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The 1,001 Greatest Songs of the 20th Century – 960 to 951

960. “Honky Tonk Masquerade,” Joe Ely. Songwriter: Joe Ely; Did Not Chart; 1978. Joe Ely didn’t serve up his multi-cultural influenced Texas music in the traditional honky tonk style, but the title track to his 1978 album is a withering account of betrayal and heartbreak. Ely milks his pain like George Jones, noting that the attractiveness of the woman who broke his heart is only enhanced by the light of a night club beer sign. Author Don McLeese on the groundbreaking “Honky Tonk Masquerade” album, “The difference between Joe and Doug Sahm was that the latter incorporated so many different indigenous strains into his music that he could never cover them all on a single album. Joe’s achievement is that he did, and never better than on ‘Honky Tonk Masquerade.’ This was the album that turned heads and opened ears well beyond Texas, that started folks asking how a place as conservative as Lubbock could generate such a radically creative strain of music. And this was the band and the music that would lead both the Clash and Bruce Springsteen to embrace Ely as a kindred spirit. As a live act, the Joe Ely Band was right there with them.”

959. “Domino,” Van Morrison. Songwriter: Van Morrison; #9 pop; 1970. Van Morrison had penned “Domino,” his highest charting U.S. single, in 1968 and it is believed he held back on releasing the song until he could extricate himself from an unfavorable publishing deal. The title is a reference to Fats Domino and Morrison’s request in the song to hear more R&B on the radio became a self-fulfilling prophecy. Musically, the horn chart sounds like the Stax house band performing James Brown’s “I Got You (I Feel Good).” With the punchy, feel good music and the “don’t want to discuss it” lyrics, Morrison manages to sound oddly joyful and contrarian at the same time. Jimmy Page on Morrison’s voice, “My first impression of Van Morrison was that he was a terrific singer. No, I take that back. I thought he was a really dirty singer. Everything he did had a real big pair of balls to it.”

958. “Maggie’s Farm,” Bob Dylan. Songwriter: Bob Dylan; Did Not Chart; 1965. The Bently Boys were a North Carolina banjo and fiddle duo who recorded during the 1920s. Bob Dylan took the melody from their 1929 song “Down on Penny’s Farm” for his 1961 composition “Hard Times in New York Town.” It’s also believed that the themes from “Down on Penny’s Farm” and the 1934 update “Tanner’s Farm” by Gid Tanner and Riley Puckett influenced the lyrical concept of “Maggie’s Farm.” There are some observers who have viewed Dylan’s call for independence on “Maggie’s Farm” as a rejection of being typecast into the folk community, but that seems more like coincidence than intent. As Dylan once said, “Anybody can be specific and obvious. That’s always been the easy way. It’s not that it’s so difficult to be unspecific and less obvious; it’s just that there’s nothing, absolutely nothing, to be specific and obvious about.” More important than the often told Dylan went electric hysteria is that this #22 U.K. pop hit demonstrated Dylan’s ragged but right approach to rock ‘n’ roll.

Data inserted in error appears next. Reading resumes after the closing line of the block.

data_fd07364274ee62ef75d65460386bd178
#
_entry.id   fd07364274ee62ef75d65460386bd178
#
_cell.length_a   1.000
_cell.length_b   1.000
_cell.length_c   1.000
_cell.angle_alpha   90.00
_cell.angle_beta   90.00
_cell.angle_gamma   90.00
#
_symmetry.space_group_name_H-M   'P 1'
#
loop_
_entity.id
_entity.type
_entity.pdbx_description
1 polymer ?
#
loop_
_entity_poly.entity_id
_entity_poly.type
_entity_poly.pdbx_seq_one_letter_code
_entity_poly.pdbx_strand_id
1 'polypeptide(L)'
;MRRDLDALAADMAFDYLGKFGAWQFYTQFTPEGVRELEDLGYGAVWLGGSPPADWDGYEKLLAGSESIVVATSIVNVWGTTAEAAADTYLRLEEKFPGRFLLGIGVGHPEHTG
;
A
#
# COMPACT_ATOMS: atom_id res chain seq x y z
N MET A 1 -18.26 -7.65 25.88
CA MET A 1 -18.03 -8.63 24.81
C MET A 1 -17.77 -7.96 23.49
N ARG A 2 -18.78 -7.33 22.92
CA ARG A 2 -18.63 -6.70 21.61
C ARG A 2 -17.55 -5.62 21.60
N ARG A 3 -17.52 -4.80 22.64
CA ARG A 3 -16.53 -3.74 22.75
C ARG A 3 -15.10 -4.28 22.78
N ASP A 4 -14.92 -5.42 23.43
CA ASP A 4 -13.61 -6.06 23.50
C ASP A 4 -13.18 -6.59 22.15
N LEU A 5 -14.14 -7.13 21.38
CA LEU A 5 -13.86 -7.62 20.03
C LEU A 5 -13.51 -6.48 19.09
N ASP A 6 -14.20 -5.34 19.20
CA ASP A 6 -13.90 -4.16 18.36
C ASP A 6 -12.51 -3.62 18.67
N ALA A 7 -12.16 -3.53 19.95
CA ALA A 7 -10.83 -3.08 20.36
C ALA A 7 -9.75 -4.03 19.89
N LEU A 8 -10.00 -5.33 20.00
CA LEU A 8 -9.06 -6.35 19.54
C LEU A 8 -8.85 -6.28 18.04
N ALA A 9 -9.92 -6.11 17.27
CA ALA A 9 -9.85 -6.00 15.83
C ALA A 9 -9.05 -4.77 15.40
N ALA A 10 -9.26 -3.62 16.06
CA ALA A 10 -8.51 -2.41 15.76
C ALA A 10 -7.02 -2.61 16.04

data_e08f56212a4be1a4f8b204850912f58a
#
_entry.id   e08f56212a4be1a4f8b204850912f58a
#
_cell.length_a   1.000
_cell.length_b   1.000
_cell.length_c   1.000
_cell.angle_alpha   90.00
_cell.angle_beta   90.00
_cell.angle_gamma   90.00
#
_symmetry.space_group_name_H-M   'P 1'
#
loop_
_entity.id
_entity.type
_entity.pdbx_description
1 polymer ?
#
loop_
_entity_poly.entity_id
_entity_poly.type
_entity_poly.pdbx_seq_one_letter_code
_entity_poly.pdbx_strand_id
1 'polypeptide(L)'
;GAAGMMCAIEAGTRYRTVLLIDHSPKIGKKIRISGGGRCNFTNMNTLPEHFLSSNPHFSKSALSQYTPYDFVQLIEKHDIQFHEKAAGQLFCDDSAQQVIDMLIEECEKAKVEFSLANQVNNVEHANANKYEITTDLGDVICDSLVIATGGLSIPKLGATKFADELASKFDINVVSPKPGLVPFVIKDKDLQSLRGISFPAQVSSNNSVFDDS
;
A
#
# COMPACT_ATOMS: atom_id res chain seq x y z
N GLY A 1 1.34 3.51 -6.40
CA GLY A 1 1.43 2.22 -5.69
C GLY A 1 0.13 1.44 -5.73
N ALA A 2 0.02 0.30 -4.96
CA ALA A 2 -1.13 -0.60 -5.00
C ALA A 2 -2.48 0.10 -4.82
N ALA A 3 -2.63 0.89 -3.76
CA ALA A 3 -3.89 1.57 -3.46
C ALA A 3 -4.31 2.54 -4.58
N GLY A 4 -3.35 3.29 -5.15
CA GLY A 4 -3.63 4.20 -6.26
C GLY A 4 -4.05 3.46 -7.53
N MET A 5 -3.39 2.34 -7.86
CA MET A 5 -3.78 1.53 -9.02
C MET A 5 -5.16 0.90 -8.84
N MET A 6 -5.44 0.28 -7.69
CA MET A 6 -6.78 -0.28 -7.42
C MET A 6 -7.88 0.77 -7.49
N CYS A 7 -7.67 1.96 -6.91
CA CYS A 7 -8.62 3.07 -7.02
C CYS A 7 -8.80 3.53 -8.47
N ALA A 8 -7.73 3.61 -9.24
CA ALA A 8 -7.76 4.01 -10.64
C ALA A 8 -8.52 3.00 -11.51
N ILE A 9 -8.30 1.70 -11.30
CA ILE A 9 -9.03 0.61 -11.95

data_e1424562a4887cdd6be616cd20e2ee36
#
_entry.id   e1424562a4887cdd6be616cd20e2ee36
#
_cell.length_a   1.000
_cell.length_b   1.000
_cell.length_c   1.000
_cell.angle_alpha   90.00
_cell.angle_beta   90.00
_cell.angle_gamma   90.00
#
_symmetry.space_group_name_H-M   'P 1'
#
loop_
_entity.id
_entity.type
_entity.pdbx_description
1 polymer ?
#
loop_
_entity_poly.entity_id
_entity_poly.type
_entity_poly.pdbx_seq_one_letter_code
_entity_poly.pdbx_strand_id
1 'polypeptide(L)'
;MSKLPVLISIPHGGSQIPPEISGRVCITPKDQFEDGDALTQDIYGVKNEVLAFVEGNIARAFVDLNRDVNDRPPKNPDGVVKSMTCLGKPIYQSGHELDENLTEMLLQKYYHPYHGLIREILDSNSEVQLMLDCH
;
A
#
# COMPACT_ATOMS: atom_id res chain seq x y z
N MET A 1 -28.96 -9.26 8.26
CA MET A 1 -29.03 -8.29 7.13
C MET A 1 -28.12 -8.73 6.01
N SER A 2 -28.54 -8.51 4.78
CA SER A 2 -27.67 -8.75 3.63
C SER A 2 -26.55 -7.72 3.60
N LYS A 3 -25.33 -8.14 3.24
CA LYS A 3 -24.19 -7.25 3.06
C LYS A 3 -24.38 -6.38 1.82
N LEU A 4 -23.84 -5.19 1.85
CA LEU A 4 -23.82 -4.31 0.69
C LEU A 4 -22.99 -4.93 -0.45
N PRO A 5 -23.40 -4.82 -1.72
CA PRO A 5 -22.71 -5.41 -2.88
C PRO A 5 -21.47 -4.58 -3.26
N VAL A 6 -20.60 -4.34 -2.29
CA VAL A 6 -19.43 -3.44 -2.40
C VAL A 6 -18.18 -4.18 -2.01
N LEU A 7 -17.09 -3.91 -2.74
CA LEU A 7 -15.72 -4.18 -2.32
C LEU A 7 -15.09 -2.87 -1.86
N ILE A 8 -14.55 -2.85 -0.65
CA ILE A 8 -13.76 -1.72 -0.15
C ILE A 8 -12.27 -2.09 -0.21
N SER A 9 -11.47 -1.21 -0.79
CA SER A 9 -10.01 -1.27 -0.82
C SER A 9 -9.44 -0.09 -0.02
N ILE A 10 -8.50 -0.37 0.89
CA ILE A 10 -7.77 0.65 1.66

957. “Cruel Summer,” Bananarama. Songwriters: Sara Dallin, Siobhan Fahey, Steve Jolley, Tony Swain, Karen Woodward; #9 pop; 1984. The vocal trio Bananarama formed in London in 1981 and scored two Top Five U.K. hits recorded with Fun Boy Three in 1982 – “It Ain’t What You Do (It’s The Way You Do It)” and “Really Sayin’ Something. Those singles were modern takes on 60’s girl group music with the later being a cover of Motown’s Velvelettes 1965 R&B hit. The English production team of (Steven) Jolley & (Tony) Swain gave the group a modern pop/dance sound with “Cruel Summer,” which might have the best marimba riff of any Top 40 tune since “Under My Thumb” by the Stones. Bananarama vocalist Sara Dallin, “The best summer songs remind you of your youth: what you did in your holidays, how it felt when you first kissed a boy, going away without your parents. For me, our hit, ‘Cruel Summer,’ played on the darker side: it looked at the oppressive heat, the misery of wanting to be with someone as the summer ticked by. We’ve all been there!”

956. “The Humpty Dance,” Digital Underground. Songwriters: Earl Humphrey, Greg Jacobs; #11 pop/#7 R&B; 1990. The Digital Underground, a San Francisco based rap group, first hit the R&B and rap charts with the 1989 laissez faire funk number “Doowutchyalike” and stormed MTV and the pop charts the following year with “The Humpty Dance.” Humpty Hump was a comedic alter ego of Shock G who was an alter ego of rapper/songwriter/musician Gregory Jacobs. The character combined nerd threads with a large prosthetic nose and birth control glasses while singing in a nasally voice about sex: “I’ll eat up all your crackers and licorice/ Hey yo fat girl, come here, are you ticklish?” “The Humpty Dance” was hooked by a sick, rubbery bassline created by Jacobs, paired with drumbeats sampled from Sly & the Family Stone and Parliament. Rolling Stone, “One of the most potent, re-useable, powerful snares in Nineties music. You’ll stop counting at 200 if you try to take a total of how many songs between 1990 and 2003 just straight-up took this track’s drum ingredient. Like, seriously, this song is the two fish and five loaves of bread of hip-hop. No organization represented George Clinton’s P-Funk rhythm nation better than Shock G and Co.” Do me, baby.